The title of this book is taken from a traditional Palauan legend known as “The Escape From the Sea Serpent of Oikuul.”
The tale can be roughly narrated as follows:
A man from Ngiwal kidnapped a young woman of Oikuul village in Airai and forced her to marry him. The violent man had the power to change himself into a striped sea serpent at will. In time, two children were born of this forced coupling, a son and an owl-daughter. When the children reached maturity, the mother told them all about her abduction and unhappiness. The children despised their father from then on, and began to plot their escape to their mother’s village.
The son built a strong canoe and they paddled out to sea. As they neared Airai, the owl-daughter ﬂew ahead to Oikuul to announce their arrival. As the people waded out to meet the canoe they saw a striped sea serpent thrashing furiously, trying to overturn the craft. So they launched an attack and managed to slay the serpent. The children were free at last, and they were received with huge feast in the village, where they lived ever after.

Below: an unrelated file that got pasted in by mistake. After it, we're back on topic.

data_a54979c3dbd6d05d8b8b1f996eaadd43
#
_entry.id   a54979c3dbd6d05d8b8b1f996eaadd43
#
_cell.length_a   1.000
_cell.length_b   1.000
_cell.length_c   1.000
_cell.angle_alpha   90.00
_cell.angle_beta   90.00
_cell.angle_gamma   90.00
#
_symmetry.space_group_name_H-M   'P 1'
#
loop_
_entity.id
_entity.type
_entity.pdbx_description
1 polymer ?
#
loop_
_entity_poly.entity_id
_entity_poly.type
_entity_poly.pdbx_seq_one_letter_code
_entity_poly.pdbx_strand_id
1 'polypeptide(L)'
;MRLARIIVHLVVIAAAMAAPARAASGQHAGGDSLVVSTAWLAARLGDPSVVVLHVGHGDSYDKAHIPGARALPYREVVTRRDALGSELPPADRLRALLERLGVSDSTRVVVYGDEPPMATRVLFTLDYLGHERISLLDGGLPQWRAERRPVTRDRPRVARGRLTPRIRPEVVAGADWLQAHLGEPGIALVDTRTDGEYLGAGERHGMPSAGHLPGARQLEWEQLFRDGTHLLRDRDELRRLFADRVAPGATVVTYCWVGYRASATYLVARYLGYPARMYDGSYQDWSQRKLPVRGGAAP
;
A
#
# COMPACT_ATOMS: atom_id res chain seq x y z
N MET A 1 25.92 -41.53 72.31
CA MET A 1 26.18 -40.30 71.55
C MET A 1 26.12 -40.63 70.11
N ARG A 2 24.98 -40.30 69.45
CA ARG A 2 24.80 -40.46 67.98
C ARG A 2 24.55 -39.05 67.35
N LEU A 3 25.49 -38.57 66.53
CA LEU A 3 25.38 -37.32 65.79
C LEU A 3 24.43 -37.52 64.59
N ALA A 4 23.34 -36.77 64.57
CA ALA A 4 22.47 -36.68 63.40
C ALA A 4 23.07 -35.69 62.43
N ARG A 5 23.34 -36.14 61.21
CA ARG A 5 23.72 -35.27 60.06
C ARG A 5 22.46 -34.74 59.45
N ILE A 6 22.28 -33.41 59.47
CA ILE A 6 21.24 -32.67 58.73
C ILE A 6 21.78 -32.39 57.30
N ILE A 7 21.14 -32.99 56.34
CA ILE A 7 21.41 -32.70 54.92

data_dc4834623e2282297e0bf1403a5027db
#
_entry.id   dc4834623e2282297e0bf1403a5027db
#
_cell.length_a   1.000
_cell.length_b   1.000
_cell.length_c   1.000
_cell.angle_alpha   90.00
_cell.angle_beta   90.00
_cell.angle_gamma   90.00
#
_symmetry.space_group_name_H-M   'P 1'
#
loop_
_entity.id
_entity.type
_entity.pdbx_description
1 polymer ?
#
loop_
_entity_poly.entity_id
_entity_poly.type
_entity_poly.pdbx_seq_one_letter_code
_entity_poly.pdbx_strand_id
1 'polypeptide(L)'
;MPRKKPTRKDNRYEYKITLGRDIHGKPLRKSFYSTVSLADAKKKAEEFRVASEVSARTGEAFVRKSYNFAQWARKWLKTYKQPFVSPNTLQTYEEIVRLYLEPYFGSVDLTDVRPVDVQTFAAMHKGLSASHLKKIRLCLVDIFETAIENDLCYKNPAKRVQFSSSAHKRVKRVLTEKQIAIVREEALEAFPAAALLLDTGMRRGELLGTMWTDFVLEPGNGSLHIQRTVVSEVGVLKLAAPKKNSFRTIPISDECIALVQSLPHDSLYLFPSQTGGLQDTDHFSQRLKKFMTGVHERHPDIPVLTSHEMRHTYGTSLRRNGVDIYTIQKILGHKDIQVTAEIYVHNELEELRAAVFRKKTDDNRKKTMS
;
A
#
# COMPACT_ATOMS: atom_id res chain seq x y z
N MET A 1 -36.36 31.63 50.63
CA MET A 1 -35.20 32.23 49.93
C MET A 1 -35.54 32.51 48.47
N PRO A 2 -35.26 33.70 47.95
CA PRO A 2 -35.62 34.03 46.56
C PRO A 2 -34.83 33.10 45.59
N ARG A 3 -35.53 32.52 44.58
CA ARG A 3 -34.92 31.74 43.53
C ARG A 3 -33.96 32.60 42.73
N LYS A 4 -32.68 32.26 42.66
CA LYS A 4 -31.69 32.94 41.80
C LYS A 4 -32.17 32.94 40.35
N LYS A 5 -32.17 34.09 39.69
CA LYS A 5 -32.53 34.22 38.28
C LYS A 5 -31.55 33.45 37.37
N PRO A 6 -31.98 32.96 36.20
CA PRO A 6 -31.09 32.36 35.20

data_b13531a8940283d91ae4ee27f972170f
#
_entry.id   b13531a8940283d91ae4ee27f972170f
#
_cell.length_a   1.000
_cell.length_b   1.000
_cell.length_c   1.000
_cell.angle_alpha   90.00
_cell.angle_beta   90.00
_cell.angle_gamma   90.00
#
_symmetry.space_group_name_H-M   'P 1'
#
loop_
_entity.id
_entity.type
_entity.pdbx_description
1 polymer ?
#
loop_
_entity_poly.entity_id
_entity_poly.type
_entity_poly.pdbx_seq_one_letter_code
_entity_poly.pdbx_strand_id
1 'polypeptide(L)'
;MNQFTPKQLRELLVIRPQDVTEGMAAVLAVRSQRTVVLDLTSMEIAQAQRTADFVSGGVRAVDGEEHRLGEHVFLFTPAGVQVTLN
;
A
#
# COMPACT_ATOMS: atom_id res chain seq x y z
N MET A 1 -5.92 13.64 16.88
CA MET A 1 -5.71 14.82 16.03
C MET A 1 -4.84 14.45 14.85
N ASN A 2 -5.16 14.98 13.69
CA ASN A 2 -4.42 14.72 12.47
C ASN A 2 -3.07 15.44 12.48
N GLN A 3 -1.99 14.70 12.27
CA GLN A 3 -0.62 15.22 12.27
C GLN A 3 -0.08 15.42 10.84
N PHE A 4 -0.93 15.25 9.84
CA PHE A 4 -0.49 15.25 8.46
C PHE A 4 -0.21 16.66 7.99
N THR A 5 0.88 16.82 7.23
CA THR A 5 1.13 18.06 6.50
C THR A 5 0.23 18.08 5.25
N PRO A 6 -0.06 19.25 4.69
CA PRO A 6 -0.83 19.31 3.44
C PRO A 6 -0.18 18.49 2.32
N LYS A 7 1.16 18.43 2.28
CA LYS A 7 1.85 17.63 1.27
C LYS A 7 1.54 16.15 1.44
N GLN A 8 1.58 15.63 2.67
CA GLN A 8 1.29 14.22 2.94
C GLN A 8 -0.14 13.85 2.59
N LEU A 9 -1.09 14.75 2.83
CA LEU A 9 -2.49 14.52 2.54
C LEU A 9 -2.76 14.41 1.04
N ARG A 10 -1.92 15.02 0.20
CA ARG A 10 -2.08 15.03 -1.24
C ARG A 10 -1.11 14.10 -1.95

This narrates a similar story: of disinheritance, a journey toward freedom, and a people’s struggle with a “serpent.”
The legacy of US trusteeship in Palau (and the rest of Micronesia), which has culminated in American insistence upon defining future relations in a Compact of Free Association is not unlike a forced marriage. And when Palauans sought to end the indignities of this colonial administration with a democratic experiment of their own, they discovered (like Guatemalans in 1954 and Chileans in 1972) how quickly their patron could turn into a vicious serpent.
In the coming weeks, Palauan Tattoo (Merirei Ongelungel’s art site) and Merirei Media Group will be introducing the “TL;DR” series– an informative art series about Palauan culture, history, government, and politics… So stayed tuned and be sure to follow Palauan Tattoo on Instagram if you haven’t already!